A deviation icicle chart is an uncommon chart to show variance from a target or baseline value across time.
There are a multitude of ways to show comparison to target when visualising data. Common graphs such as line, bullet, lipstick, and hills & valley are good ways to show comparison to target, each having its own drawbacks.
Line and area for example, when using smaller comparison periods, can give a false impression of the magnitude of variance, if the viewer has a tendency to compare volume, rather than position between lines.
Equally, showing lines that cross-over, can mislead the reader as to when the actual outperformed target.
And, with fewer comparison periods, it becomes harder to visually pinpoint the data points we want to compare.
However, when looking over a greater time period, with more data points, all this becomes a moot point, and the effects are lessened. When focusing on trend, rather than specific periods, the line and area charts can become a better choice than bar charts.
Composite charts like the one pictured above are my preference when trying to highlight the variance between actual and target/forecast values. I feel they work better than trying to convey too much information in one visual such as the one below:
However, composite charts can take up a fair bit of space and visually dominate the report page.
Something a little different
The below chart I created when trying to convey actual values and deviation from target over periods of time in a minimal and condense way. I didn’t have a name for this chart, with a google image search I found this article, from where I borrowed “deviation icicle”. However, this is perhaps not the best name as it is shared with another python chart type.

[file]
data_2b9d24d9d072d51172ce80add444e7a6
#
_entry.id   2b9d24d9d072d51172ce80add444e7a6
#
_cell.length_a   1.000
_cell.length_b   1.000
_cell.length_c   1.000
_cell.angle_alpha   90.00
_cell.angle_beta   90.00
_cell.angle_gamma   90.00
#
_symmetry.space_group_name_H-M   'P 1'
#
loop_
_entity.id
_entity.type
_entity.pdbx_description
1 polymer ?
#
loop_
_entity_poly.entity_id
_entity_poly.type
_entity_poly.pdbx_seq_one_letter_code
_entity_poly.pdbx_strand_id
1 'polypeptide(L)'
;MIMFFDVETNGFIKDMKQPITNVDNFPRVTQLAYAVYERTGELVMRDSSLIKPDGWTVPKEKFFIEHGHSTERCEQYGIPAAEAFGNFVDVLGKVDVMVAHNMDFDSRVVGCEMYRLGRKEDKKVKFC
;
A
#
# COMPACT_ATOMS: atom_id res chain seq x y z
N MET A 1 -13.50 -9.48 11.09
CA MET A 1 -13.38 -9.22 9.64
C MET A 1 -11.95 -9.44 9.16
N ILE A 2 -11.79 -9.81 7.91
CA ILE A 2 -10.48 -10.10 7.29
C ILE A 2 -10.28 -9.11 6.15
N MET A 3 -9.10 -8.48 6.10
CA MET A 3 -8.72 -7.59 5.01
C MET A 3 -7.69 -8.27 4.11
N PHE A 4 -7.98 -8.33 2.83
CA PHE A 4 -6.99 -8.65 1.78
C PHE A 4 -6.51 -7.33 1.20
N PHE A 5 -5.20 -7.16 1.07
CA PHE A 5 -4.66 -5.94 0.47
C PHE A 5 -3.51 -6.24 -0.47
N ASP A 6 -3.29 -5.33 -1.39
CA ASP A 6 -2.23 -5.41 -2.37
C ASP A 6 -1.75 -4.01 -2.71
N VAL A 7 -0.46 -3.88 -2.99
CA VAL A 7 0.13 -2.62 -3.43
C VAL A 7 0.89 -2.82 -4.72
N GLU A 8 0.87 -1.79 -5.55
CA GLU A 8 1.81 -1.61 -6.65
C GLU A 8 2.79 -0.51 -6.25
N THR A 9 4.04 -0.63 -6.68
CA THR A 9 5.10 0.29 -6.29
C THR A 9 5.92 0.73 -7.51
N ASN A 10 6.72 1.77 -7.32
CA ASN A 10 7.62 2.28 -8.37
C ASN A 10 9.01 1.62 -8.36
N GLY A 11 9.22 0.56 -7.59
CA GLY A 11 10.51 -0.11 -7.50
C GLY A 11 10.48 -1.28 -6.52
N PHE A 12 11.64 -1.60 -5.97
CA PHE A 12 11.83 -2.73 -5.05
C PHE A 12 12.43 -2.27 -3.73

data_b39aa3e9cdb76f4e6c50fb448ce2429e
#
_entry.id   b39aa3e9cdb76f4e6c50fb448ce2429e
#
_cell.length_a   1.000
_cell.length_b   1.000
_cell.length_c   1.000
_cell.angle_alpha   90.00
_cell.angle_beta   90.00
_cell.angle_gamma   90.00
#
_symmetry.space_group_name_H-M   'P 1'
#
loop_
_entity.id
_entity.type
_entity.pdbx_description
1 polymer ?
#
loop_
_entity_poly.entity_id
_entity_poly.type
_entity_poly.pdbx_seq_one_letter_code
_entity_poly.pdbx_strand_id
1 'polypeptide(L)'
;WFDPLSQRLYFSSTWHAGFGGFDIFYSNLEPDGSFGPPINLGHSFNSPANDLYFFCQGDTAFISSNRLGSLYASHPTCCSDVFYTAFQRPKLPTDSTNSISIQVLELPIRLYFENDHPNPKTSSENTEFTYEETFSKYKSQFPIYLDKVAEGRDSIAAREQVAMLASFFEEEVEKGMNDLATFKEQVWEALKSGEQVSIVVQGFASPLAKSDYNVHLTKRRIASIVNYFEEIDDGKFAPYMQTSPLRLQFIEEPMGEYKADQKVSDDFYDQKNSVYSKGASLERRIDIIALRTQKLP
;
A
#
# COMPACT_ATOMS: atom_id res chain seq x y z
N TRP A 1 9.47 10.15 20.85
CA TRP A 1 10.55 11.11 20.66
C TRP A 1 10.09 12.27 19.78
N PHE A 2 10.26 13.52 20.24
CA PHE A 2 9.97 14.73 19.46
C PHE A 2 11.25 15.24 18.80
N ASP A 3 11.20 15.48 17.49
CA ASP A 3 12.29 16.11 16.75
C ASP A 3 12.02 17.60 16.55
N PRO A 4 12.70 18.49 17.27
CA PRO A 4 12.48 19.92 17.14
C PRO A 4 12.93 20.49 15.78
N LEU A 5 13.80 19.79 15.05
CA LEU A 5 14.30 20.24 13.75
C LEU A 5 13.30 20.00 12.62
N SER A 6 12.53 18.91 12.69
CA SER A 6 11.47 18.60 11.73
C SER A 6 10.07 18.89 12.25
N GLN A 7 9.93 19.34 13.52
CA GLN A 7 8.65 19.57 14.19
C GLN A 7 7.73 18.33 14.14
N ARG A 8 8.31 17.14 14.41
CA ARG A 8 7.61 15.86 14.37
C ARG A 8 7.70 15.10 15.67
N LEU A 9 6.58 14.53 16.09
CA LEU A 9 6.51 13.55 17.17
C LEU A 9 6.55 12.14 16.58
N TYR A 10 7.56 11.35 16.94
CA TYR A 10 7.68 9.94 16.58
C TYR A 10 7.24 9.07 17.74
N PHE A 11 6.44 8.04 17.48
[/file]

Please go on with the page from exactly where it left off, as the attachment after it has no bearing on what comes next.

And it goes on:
I didn’t mind the chart (though it reminded me of a Christmas Tree), but for my intended use, I felt the direction of the “icicles” wasn’t quite right. I wanted to show variation FROM target, not variation TO target, so I reversed the dots.
Strange looking chart, but it works for me ¯\_(ツ)_/¯.
The Deneb templates for these charts can be found here and here. Instructional video TBD.
A deviation icicle chart could be a good choice of visual for 6 or greater comparison periods (but not too many) and when there is a need to visually declutter or save space on a report page. Yet it would be unfamiliar for many users, which would likely mean some resistance or difficulty reading it.
As always, the best choice of visual often comes down to the size and shape of the data*, primary focus of data exploration and consumer preference.
If you do use this type of chart, I’d love to know more.
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*(which can vary, so it’s good to be flexible and update visuals from time to time)